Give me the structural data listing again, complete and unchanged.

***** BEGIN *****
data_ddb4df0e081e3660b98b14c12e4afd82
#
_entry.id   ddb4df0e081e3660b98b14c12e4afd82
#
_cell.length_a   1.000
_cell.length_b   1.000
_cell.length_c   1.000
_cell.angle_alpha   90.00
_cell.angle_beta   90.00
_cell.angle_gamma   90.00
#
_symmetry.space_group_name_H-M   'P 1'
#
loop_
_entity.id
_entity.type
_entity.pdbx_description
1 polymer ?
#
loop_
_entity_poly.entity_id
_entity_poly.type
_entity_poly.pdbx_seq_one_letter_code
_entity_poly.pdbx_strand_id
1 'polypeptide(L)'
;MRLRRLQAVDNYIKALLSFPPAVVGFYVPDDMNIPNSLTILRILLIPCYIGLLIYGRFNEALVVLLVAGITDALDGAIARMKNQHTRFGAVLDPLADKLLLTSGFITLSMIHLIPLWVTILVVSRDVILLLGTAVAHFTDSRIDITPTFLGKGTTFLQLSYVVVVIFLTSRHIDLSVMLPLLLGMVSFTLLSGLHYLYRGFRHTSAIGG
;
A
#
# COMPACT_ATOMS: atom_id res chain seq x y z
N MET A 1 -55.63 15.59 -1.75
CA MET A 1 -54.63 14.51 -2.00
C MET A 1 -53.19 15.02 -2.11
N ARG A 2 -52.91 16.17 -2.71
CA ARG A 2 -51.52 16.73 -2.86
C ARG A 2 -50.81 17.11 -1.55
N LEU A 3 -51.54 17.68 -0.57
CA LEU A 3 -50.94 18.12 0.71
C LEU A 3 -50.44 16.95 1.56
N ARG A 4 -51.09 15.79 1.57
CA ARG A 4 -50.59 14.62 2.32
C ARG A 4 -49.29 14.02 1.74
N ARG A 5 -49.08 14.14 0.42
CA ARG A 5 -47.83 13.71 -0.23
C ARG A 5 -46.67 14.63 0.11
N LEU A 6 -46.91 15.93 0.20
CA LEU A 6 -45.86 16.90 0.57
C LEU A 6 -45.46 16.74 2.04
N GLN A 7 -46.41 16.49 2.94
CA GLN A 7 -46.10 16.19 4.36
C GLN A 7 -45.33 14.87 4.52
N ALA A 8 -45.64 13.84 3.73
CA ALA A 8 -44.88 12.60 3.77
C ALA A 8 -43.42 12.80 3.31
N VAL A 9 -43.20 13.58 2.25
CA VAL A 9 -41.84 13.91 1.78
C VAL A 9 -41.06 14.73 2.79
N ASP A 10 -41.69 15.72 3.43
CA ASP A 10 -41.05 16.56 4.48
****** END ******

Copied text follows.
data_ddb4df0e081e3660b98b14c12e4afd82
#
_entry.id   ddb4df0e081e3660b98b14c12e4afd82
#
_cell.length_a   1.000
_cell.length_b   1.000
_cell.length_c   1.000
_cell.angle_alpha   90.00
_cell.angle_beta   90.00
_cell.angle_gamma   90.00
#
_symmetry.space_group_name_H-M   'P 1'
#
loop_
_entity.id
_entity.type
_entity.pdbx_description
1 polymer ?
#
loop_
_entity_poly.entity_id
_entity_poly.type
_entity_poly.pdbx_seq_one_letter_code
_entity_poly.pdbx_strand_id
1 'polypeptide(L)'
;MRLRRLQAVDNYIKALLSFPPAVVGFYVPDDMNIPNSLTILRILLIPCYIGLLIYGRFNEALVVLLVAGITDALDGAIARMKNQHTRFGAVLDPLADKLLLTSGFITLSMIHLIPLWVTILVVSRDVILLLGTAVAHFTDSRIDITPTFLGKGTTFLQLSYVVVVIFLTSRHIDLSVMLPLLLGMVSFTLLSGLHYLYRGFRHTSAIGG
;
A
#
# COMPACT_ATOMS: atom_id res chain seq x y z
N MET A 1 -55.63 15.59 -1.75
CA MET A 1 -54.63 14.51 -2.00
C MET A 1 -53.19 15.02 -2.11
N ARG A 2 -52.91 16.17 -2.71
CA ARG A 2 -51.52 16.73 -2.86
C ARG A 2 -50.81 17.11 -1.55
N LEU A 3 -51.54 17.68 -0.57
CA LEU A 3 -50.94 18.12 0.71
C LEU A 3 -50.44 16.95 1.56
N ARG A 4 -51.09 15.79 1.57
CA ARG A 4 -50.59 14.62 2.32
C ARG A 4 -49.29 14.02 1.74
N ARG A 5 -49.08 14.14 0.42
CA ARG A 5 -47.83 13.71 -0.23
C ARG A 5 -46.67 14.63 0.11
N LEU A 6 -46.91 15.93 0.20
CA LEU A 6 -45.86 16.90 0.57
C LEU A 6 -45.46 16.74 2.04
N GLN A 7 -46.41 16.49 2.94
CA GLN A 7 -46.10 16.19 4.36
C GLN A 7 -45.33 14.87 4.52
N ALA A 8 -45.64 13.84 3.73
CA ALA A 8 -44.88 12.60 3.77
C ALA A 8 -43.42 12.80 3.31
N VAL A 9 -43.20 13.58 2.25
CA VAL A 9 -41.84 13.91 1.78
C VAL A 9 -41.06 14.73 2.79
N ASP A 10 -41.69 15.72 3.43
CA ASP A 10 -41.05 16.56 4.48